Life certainly has an ebb and flow to it. I am certain that each of us breathes easier when things are in flow and we are moving along with life in great alignment. It is in these moments that we expand, get excited and may have more courage to leap forward. We can find so many things in our day to notice and be grateful for as we abound with endless energy, joy and fulfillment.
Yet, as life moves forward we will eventually have that ebb to deal with when things are more difficult. It might be the time when we have to recognize that someone close to us has to move and we will not have such close physical contact. Or we may have a difficult situation at work we are facing. Perhaps we are watching our adult children struggle with painful situations that we have no power to make better. We find this to be a new hat to wear as parents. Or maybe we have lost a loved one permanently and we are dealing with life from a whole new point of perspective. Then life isn’t such a bowl of cherries. It is hard to notice the good things and be abounding with gratitude and energy. But we move on as tomorrow always comes. It just might be harder to walk the talk.
We could choose to handle the situations – the times of ebbing and the times of flowing – in the same way – be fully present by living in the here and now. If we live in the here and now, we aren’t living in the past of “What was” and “How I wish it would go back to that time when . . . ”, nor are we living in the future where we are worried about, “What if something bad happens?” or “What if I should have done something different?” Rather we are living for the moment. We live right now. We attend to the moment right now. We stay present. We attend to the people in our lives right now. We have eye contact. We have conversation. We listen. We share. We extend ourselves. We receive. And we partake fully in this moment right now. Because, in reality, we only have right now. Our past is gone, and our future is yet to come.
If this feels foreign to you, try to touch your senses with the moment. Or touch the moment with your senses. Notice the sounds that surround you right now – those close to you and those in the distant. Take a moment to allow yourself to feel your body as you sit. Notice how the chair feels against your body. Or notice how the wind feels upon your skin. Or feel the sun upon your face. Allow yourself to see the colors in your environment depicting the reds, oranges and yellows in the scene around you or whatever colors you choose to focus upon. Spend time just allowing the colors to pop as you study the place you occupy at the moment. Inhale as you smell the air and catch the scents that surround you. Imagine the taste you would experience if you could taste your moment, or if you are eating, focus on the food as it touches your taste buds paying attention to the slightest differences of spices or sweets as your taste buds explode with the flavor. Savor the moment. Put it on like a suave. Push the “pause” button. Be here and now.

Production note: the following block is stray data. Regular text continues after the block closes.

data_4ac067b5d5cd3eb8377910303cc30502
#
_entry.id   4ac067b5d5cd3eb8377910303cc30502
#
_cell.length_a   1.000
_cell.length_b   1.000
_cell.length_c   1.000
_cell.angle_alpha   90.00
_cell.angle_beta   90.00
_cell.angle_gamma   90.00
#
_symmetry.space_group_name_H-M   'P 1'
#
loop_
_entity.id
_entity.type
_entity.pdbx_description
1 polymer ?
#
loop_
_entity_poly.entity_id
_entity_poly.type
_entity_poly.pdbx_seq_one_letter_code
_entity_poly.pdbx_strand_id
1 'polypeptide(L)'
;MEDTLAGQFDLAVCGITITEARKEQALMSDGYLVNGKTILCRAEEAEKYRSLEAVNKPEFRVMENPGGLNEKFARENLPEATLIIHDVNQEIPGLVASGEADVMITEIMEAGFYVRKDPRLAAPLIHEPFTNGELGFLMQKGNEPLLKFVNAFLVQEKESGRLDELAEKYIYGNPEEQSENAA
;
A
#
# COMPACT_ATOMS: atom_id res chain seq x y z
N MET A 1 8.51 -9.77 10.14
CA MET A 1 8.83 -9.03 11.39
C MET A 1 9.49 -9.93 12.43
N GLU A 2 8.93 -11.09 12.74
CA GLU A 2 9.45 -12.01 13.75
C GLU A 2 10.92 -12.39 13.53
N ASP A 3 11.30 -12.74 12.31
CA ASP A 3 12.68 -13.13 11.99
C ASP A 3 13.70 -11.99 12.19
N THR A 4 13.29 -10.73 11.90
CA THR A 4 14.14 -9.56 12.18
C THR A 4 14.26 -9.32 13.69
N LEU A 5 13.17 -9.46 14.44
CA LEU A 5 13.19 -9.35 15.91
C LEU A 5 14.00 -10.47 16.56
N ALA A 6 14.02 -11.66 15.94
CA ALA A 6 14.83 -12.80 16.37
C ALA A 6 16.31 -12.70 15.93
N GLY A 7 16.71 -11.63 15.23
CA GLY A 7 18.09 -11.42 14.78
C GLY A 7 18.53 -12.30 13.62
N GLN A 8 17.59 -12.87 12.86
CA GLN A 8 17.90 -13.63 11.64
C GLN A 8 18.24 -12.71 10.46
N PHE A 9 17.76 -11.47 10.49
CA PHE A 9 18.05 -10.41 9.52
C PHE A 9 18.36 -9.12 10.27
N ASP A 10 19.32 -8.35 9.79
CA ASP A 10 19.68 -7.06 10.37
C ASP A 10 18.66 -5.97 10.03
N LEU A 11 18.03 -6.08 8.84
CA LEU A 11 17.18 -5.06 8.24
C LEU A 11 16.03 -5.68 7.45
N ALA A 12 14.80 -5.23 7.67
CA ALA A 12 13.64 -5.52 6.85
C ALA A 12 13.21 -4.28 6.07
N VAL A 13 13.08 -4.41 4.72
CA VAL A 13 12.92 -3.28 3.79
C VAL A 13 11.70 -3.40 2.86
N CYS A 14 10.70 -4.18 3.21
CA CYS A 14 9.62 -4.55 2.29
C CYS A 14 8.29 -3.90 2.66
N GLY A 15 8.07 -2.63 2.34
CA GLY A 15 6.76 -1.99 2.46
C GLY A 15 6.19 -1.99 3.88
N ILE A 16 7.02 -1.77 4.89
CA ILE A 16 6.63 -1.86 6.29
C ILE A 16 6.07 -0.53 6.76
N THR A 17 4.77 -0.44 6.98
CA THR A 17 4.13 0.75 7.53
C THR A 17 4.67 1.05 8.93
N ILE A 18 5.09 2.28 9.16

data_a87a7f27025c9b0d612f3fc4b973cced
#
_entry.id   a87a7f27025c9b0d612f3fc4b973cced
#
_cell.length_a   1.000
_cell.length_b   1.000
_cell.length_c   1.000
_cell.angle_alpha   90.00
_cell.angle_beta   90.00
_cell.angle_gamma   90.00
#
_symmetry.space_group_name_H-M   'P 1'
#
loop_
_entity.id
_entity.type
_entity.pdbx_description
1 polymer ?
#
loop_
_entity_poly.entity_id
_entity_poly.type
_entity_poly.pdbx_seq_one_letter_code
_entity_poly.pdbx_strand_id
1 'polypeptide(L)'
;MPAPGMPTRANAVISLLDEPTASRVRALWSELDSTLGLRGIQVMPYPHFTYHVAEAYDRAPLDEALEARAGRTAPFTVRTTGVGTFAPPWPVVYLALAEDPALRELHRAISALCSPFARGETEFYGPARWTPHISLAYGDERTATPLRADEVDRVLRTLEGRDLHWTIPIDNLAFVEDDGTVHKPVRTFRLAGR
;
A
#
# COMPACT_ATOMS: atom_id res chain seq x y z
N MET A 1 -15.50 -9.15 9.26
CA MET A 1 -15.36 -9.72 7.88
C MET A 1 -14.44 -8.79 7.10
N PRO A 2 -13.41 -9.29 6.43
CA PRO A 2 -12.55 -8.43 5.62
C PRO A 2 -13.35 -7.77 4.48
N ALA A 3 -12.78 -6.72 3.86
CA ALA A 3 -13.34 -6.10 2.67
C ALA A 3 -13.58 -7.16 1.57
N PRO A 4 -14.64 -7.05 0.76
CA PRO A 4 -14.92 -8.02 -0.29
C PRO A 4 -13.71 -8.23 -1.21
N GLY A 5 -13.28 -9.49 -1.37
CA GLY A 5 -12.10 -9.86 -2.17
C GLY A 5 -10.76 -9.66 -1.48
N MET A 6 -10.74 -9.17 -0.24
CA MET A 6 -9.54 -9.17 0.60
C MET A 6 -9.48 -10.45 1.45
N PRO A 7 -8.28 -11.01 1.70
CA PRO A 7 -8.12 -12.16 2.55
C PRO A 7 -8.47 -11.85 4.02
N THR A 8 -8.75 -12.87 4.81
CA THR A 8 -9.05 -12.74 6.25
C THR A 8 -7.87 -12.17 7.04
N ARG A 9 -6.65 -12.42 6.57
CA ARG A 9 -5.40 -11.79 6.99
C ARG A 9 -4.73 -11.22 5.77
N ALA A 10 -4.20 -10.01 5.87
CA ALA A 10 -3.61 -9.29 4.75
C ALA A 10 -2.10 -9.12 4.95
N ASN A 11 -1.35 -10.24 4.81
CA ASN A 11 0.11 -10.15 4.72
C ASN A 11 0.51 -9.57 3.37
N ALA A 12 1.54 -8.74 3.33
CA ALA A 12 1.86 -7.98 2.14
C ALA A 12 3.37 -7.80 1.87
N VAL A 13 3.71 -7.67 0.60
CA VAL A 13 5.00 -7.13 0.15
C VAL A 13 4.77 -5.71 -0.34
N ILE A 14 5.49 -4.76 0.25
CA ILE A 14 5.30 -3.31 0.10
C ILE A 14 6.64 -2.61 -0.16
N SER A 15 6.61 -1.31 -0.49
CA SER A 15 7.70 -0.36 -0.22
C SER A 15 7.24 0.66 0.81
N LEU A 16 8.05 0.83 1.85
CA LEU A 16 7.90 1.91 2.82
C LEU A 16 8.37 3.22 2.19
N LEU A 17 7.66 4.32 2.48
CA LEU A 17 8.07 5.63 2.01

Drinking your moment with attentive focus is living fully. Losing our moment because we are lost in our head due to our attention being on our thoughts about what once was, or how we wish it were, or because we are worrying about what might be, is not living fully. It is letting our lives slip away like sand in our hand. Our moment is all we really have. So step into it and stay focused on it. It makes the moments much more vibrant when we stay out of the thoughts, worries and emotions and just experience the moment as it is happening right now. See how many moments you can step into fully this week. Decide if you find it to be worthy of the effort after you experience living fully in the moment throughout this week.Tags: being present even when it is tough, living fully, stop resisting what is
ABOUT THE AUTHOR
Licensed Independent Clinical Social Worker
Licensed Independent Mental Health Practitioner
- Janie Pfeifer Watson, LICSW, is the founder and director of Wholeness Healing Center, a mental health practice in Grand Island, Nebraska with remote sites in Broken Bow and Kearney. Her expertise encompasses a broad range of areas, including depression, anxiety, attachment and bonding, coaching, couples work, mindfulness, trauma, and grief. She views therapy as an opportunity to learn more about yourself as you step more into being your authentic self. From her perspective this is part of the spiritual journey; on this journey, she serves as a mirror for her clients as they get to know themselves—and, ultimately, to love themselves.
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